How cultural entrepreneurship bites its own tail.
I never think about why something happens, just what happens. Thinking about why a thing happens distracts from acting immediately.
Trading in the stock market is all about speed. This is what the first episode of Planet Finance, a documentary series about the world of big money, taught us. You either act or you don’t, immediately, without hesitation. If you hesitate, you are too late. It is black or white.
And thus, I realized, the stock market is the opposite of the arts. Because the arts are ambivalent, full of hesitations and hidden meanings. It is this layering that allows museums to tell new and relevant stories time and again. For every work of art and every museum object is connected by countless strings to the time in which it was made, to the culture and to the people who shaped that culture. Museum curators tell those stories each time from a new perspective, the very questions of our time. That is what makes such an exhibition urgent. If an exhibition is not urgent you shouldn’t be making it. Therefore, the first question of an exhibition maker should always be “why? Why are we showing that collection of works from the time of the Italian Renaissance? Or why that fine collection of portraits by that 18th-century artist who immortalized the rulers of his time shortly before the French Revolution?
Like stock market traders, museum professionals have to deal with market dynamics. We are therefore more concerned with what we show than why we show it. Visitor numbers are the north star of contemporary museums. You set your course on that basis. And because the brand power of famous artists or art movements is more important for visitor attendance than answering the question why you make a certain exhibition, it is more about what we show than why we do it and what we want to tell with it. Museums are subject to the rigors of the market. This has led to optimization but it has also caused us to lose something. We can afford to take fewer and fewer risks. After all, you always have to be scoring.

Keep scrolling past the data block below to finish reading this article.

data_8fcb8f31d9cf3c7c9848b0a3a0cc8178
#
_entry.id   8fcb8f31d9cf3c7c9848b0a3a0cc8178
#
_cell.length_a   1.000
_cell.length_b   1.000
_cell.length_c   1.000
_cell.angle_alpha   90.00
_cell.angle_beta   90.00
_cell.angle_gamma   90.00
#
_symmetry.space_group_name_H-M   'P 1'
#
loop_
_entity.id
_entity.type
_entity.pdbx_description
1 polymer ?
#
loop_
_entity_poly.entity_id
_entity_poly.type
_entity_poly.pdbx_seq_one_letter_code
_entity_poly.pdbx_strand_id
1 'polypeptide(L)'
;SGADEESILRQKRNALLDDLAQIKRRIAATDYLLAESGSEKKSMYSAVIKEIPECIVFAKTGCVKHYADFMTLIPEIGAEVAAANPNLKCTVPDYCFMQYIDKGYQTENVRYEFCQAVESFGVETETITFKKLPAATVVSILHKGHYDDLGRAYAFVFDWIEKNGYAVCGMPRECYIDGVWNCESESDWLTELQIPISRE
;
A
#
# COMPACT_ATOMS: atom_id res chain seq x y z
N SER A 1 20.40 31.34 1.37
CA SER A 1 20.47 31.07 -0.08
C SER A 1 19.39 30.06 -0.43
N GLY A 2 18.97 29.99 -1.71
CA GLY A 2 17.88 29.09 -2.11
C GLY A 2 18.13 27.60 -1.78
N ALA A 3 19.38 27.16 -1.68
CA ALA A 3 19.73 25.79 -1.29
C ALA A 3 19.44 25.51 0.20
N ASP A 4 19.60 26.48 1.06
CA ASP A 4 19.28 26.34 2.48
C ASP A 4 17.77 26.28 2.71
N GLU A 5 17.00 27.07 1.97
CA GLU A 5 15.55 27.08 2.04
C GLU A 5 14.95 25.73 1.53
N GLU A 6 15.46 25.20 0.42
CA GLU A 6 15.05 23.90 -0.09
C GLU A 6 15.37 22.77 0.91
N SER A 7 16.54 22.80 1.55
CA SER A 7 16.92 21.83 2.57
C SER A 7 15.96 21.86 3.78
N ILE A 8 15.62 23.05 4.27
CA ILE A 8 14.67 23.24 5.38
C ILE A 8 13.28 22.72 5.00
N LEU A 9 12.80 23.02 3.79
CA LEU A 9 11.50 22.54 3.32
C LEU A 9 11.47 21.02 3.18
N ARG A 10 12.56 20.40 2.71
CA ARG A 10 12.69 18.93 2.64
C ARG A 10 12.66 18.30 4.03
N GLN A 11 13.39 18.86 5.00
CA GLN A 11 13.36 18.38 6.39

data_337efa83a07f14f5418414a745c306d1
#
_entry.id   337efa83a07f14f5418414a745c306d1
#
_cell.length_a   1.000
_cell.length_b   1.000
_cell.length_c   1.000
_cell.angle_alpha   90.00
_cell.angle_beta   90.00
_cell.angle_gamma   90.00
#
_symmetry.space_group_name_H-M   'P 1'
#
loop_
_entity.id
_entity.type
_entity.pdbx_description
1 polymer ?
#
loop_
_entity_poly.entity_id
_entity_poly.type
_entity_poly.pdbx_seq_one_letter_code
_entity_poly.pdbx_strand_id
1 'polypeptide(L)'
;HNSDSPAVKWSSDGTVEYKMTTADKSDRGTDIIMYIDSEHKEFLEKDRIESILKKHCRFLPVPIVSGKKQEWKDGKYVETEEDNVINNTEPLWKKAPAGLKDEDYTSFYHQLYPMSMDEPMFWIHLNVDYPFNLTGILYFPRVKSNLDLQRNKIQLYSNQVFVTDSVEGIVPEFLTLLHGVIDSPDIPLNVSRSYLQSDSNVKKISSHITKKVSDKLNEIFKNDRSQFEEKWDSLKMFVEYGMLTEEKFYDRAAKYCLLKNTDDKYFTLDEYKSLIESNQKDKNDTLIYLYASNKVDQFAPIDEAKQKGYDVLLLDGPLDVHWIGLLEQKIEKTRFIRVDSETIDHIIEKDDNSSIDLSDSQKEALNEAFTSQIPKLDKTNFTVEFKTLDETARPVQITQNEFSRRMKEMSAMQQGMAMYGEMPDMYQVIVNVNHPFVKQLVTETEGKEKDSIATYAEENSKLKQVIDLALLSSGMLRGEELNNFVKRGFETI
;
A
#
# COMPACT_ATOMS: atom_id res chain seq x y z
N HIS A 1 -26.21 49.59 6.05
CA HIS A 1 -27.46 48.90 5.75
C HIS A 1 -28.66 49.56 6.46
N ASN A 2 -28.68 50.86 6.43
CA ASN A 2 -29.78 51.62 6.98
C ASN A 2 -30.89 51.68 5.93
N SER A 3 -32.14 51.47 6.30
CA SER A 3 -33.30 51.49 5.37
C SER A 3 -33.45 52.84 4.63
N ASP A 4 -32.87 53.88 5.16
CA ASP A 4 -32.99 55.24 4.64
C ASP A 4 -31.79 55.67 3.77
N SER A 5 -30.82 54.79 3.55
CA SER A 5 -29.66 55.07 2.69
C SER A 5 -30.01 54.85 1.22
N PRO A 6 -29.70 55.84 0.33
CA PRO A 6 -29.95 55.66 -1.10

Is this one of the reasons that museums and other cultural institutions have recently been evoking less warm feelings than makers? The Dutch Council for Culture, the ministry, municipalities and funds are rightly paying more and more attention to makers. After all, the artists, the musicians, the actors, the self-employed are struggling and hardly share in the growth of the cultural sector in recent years. It strongly seems that this is because institutions are focusing more on the safer “what” they present than on the doubting “why. The danger for institutions, such as museums, is that they may imperceptibly lose their urgency, or even their relevance. Does the snake of cultural entrepreneurship thus bite its own tail?
This may well be true, but just as institutions cannot do without makers, makers cannot do without institutions. Because through their programming, institutions establish connections between artists and developments, between ideas and cultures, between past, present and future. In this sense, institutions are also makers of culture, or at least they should be. But then they must constantly keep asking themselves why they want to organize that exhibition about Rembrandt or about that new talent and how that story is relevant to a contemporary audience. Relevance must be regained every exhibition, activity or performance.
Market value is in the what. Relevance is in the why! We need both.
AO, 27 January 2023